Essay On Listening to Symphonies in Surround Sound

by | Jun 1, 2005 | Special Features | 0 comments

Symphonies in Surround Sound –

A Listening Must?

This comes from the note
booklet to one of the multichannel SACDs we review this month. While it
refers specifically to the symphonies of Ries it discusses surround
sound for concert music recordings in general. We thought it was highly
appropriate since that is a major focus of AUDIOPHILE AUDITION. 
 
A number of questions always arise during the planning phase of every
recording production: Why are we making this or that recording? What do
we want to accomplish with this recording? What hall offers the proper
recording space?  Today, however, advances in recording technique
require that we ask an additional question: What does the option of a
surround recording have to offer us?

Let us consider for a moment the familiar listening situation of stereo
recording technique. We are sitting in our living rooms, ideally in a
middle position between two speakers, and listening to the recording of
Ferdinand Ries’s symphonies.

First, the composer and his music occupy the foreground. We can easily
follow his compositional technique, and we hear the power in his music,
the alternation between winds and strings, the great importance of the
timpani, the interlocking of motif and rhythm, and the great
compositional dynamic. Moreover, we are able to form a quite good
impression of the performance by the orchestra and of the acoustical
character of the large church space in which the recording was made.
One could rest content with all of the above – as one has had to until
now.

If we listen closely >>into<< the music, however, we
realize that there is always a distance between the speakers and the
listening position. The sound picture opens up before the listener, but
in the case of a stereo recording it cannot embrace her or him. And it
is here that the home listening situation differs from the musical
experience in the concert hall. Side and back reflections are of
decisive importance in the formation of the overall sound impression of
a musical event. The temporal and dynamic relation between sound heard
directly and sound reflected from the walls and ceiling conveys to us a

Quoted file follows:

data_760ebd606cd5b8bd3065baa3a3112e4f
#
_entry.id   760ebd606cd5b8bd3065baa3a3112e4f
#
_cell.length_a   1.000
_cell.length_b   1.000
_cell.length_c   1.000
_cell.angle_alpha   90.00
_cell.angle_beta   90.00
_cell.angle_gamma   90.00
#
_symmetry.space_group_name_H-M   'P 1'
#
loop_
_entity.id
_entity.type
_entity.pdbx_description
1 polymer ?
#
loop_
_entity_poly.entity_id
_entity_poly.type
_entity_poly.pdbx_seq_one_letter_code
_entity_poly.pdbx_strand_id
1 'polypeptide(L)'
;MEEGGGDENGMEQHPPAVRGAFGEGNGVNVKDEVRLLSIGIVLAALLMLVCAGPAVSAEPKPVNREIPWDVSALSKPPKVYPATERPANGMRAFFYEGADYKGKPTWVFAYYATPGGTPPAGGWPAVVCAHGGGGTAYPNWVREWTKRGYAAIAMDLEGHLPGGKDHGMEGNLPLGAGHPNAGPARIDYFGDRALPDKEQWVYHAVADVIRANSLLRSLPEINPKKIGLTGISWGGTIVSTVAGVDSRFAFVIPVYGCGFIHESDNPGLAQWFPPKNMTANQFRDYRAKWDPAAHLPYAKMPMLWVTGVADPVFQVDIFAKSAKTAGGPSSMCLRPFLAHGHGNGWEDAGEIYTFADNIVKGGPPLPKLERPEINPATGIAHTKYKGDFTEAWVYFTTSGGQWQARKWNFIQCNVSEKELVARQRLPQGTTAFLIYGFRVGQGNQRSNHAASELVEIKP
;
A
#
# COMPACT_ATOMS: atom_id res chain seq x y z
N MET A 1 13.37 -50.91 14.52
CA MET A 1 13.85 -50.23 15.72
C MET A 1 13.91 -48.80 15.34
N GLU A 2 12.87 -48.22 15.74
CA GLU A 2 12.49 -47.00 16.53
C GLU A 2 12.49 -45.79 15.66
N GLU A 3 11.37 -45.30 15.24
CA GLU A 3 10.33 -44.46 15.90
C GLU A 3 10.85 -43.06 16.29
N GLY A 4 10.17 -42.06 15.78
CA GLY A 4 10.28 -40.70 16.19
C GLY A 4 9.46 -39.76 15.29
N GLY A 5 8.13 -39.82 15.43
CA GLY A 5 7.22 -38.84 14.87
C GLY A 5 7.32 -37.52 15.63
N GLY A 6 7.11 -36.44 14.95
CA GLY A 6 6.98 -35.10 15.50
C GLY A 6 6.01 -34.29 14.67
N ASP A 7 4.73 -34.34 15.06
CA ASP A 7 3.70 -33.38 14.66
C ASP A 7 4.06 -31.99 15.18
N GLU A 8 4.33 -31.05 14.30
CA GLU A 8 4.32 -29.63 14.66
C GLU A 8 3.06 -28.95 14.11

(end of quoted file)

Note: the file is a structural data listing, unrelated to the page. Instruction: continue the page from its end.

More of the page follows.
very good impression about the room in which the music is performed. It
is here that we find our first answer about the sense of a surround
recording. It is only within certain narrow limits that a stereo
recording is able to transport into our living rooms the immensely
important information contained in the reflection.

In the case of the Ries symphonies we have employed the surround
recording for the transmission of the parameters described. The careful
selection of microphone types and the positioning of the surround
microphones in the recording space have enabled us to simulate the
sound in the manner that it is heard in an ideal and central position
behind the conductor in the church. The listener with a surround system
set up perfectly in her or his living room now can form a very precise
picture of the performance space – yes, even experience the performance
as if he or she were sitting in the church.

The sound is no longer in the distance. We must no longer listen
>>into<< the music. The decisively important side
reflections now present include the listener in the sound event with
the highest degree of realism.

This inclusion becomes apparent, for example, in the case of the
trumpets and trombones. The blaring playing of these instruments
produces a wealth of reflections on the back wall and thus lends the
sound picture an enormous depth. The cantilenas of the cellos, which
now radiate a greater warmth and openness, are also impressive to hear.
The motivic interplay between the instrumental groups also takes on a
new dimension. And many more examples could be cited along these lines.

The result is a greatly enhanced, intensive sound experience conveying
Ries’s music to us in an entirely different manner. The enhanced
richness of sound also improves the clarity and listening quality of
the recording – which not least supports the composition and with it
the authenticity of the score.


— Stephan Reh, Translated by Susan Marie Praeder

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